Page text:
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Kevin, Licensed Electrical Contractor
Category: Electrical
Satisfied Customers: 3720
Experience:  30 years Licensed Electrical Contractor in Illinois, Adjunct College Electrical Instructor, Former Electrical Inspector, Diploma: Digital Electronics, FCC Technician License
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I have an new light fixture with a plastic connector of some

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I have an new light fixture with a plastic connector of some sort that I need to attach to my old wires that are attached to a double switch and have several wires combined.
JA: I'll do all I can to help. How long have you been dealing with this?
Customer: I have a picture of the plastic connector. Is there a way to attach it?
JA: Do you plan on doing the work yourself?
Customer: yes
JA: Anything else we should know to help you best?
Customer: A picture would help. Can I attach one somehow?

Hello and welcome to Just Answer. My name is ***** ***** I will be happy to assist you with your electrical question.

1) You can attach a picture on your end using the paperclip icon. Send me the pic so I can review and see what you have.

Customer: replied 1 month ago.
Can I face time you?
Customer: replied 1 month ago.
Here is a picture of the connection that came with the new fixture
Customer: replied 1 month ago.

1) The plastic connector shows 1 black, 1 white and 1 green.

2) Does the connector contain screws to terminate the wires?

Customer: replied 1 month ago.
here is a picture of the screws.

OK, thanks for the pic.

1) Each side of the screws should be common and joined together under the plastic. You will need to terminate the hot, white and ground wires and match them up to the wire colors on the connector. If you have more than 1 wire for each, you will need to make up a pigtail splice (1 small 6 inch jumper wire) and splice it to the group of house wires that were installed from the previous fixture.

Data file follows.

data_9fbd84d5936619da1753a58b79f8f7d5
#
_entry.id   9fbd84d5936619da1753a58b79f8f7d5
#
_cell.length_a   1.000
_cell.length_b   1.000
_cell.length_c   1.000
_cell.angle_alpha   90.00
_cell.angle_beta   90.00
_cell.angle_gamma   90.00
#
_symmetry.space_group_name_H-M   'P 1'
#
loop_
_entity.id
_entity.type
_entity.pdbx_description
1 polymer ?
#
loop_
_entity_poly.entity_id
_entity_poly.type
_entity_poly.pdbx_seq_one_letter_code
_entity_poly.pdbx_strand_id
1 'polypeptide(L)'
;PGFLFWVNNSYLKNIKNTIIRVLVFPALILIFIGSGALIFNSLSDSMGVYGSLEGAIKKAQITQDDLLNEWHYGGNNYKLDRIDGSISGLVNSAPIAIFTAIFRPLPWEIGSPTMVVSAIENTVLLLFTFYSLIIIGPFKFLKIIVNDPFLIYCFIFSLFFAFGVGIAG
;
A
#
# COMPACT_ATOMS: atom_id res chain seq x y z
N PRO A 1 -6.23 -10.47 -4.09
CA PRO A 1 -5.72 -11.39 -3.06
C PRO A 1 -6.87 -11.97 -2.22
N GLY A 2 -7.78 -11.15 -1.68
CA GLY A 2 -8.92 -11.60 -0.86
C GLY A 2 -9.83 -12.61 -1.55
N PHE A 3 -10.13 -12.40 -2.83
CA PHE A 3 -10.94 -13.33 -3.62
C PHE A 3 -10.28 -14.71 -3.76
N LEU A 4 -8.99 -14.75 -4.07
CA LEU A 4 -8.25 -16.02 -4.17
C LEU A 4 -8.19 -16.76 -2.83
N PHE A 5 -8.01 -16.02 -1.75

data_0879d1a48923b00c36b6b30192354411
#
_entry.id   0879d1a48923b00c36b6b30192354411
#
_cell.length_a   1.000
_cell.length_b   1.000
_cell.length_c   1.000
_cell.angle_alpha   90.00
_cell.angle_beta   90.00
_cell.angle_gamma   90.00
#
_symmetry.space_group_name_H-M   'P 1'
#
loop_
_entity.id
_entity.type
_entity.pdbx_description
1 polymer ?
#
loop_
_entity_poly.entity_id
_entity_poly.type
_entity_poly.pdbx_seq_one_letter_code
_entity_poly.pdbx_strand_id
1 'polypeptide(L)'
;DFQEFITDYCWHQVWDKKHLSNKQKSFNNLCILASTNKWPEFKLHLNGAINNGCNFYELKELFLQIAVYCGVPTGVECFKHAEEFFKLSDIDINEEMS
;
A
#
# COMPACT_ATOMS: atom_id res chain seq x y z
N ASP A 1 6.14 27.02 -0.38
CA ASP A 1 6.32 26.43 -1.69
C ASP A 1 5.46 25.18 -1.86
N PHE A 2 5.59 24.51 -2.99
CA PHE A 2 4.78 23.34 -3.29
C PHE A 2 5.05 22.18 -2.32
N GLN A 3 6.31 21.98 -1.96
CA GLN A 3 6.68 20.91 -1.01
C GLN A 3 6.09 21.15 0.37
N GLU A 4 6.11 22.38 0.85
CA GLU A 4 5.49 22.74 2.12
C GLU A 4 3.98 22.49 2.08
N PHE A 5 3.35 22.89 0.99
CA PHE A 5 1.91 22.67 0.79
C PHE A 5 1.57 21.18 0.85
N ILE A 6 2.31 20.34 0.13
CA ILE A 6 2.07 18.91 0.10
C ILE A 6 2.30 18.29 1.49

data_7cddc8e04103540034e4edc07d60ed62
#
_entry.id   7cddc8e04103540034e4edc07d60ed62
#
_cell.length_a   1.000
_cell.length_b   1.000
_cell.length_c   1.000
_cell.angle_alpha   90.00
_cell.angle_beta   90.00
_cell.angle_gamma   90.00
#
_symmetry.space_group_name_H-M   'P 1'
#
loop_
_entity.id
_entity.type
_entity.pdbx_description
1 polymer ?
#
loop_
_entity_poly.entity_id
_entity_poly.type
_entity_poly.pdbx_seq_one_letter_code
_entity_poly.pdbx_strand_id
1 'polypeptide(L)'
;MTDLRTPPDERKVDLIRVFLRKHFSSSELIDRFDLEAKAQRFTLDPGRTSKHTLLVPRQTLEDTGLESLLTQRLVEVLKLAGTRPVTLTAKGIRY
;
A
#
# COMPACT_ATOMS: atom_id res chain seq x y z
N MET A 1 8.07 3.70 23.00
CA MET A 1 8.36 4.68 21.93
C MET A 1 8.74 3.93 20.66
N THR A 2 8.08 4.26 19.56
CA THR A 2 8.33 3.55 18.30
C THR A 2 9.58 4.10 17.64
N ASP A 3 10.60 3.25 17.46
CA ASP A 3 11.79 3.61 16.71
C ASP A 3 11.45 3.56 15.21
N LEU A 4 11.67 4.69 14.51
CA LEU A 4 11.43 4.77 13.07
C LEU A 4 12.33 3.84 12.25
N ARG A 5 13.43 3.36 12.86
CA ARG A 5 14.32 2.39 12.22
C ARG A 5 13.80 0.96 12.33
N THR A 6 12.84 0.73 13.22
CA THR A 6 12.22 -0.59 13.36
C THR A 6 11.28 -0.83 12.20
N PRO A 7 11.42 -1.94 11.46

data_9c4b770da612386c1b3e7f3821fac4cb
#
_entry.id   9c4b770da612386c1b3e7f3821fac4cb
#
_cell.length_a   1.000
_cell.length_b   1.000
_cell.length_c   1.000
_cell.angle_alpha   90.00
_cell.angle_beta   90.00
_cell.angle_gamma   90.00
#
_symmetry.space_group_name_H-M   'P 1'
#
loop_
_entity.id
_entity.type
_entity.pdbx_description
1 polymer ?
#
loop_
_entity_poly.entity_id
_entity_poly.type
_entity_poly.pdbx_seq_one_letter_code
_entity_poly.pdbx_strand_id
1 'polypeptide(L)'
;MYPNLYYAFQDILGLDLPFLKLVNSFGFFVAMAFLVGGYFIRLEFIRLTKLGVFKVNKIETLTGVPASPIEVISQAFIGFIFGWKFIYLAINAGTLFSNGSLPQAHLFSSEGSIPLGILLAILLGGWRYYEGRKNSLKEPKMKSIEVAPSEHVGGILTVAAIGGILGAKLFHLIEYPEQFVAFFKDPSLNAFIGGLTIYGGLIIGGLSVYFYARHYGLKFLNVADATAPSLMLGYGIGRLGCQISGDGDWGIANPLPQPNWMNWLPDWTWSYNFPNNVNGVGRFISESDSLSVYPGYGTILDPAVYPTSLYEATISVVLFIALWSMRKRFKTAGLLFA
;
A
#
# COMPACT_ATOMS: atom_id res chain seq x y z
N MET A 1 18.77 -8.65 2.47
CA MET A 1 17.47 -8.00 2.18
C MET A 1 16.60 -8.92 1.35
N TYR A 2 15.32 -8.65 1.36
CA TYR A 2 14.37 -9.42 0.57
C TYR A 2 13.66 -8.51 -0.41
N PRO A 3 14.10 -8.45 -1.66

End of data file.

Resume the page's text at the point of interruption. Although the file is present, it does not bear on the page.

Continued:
Let me know if that helps and reply back to me.


1) If the circuit breaker is 15 amps, use 14 AWG copper wire for the pigtail jumper. If a 20 amp breaker, use 12 AWG copper for the pigtail jumper.

2) See pic shown below for an example of a pigtail splice where you have more wires than screw terminals.

Customer: replied 1 month ago.
Thank You!

No problem, glad to assist.

If you have any additional questions, just let me know and I’ll be glad to answer them for you.

Otherwise, don’t forget to rate me before you log Off.


Customer: replied 1 month ago.
Hello Kevin...are you still here? We had to run get some 12 AWG wire before we could continue. Have another question...Not sure what the single black wire in this picture is

1) It is possible that the single black wire is a switched loop wire that extends from the wall switch to the light box. If you have a multimeter, you can confirm this.

Customer: replied 1 month ago.
I have a multimeter but I don't know what to set it on.

1) Set it to the AC voltage setting (horizontal "S"... sine wave symbol). Then set it to the 200 volt AC range. Place 1 meter probe to the single black and the 2nd meter probe to the white neutral wires. Flip the wall switch ON/OFF. If the wire is the switched loop, it will measure 120 when ON and 0 volts when OFF.

Customer: replied 1 month ago.
This is the setting on the multimeter I used. But it shows .101 (the breaker is off though)

The breaker needs to be in the ON position in order to confirm and measure voltage

Customer: replied 1 month ago.
it reads .562. Is the multimeter set to the right setting based on the picture I sent you?

Reverse the black and red probes. They are in the wrong holes.

The voltage setting is correct. What about the range?

Customer: replied 1 month ago.
The readout stayed 0.

OK, place the meter probes into a known working receptacle. Use the 2 receptacles slots and not the round ground hole. Confirm if you can measure 120 volts on a working receptacle.

Customer: replied 1 month ago.
reads 118

OK, the meter is working.

1) The single hot wire has no voltage.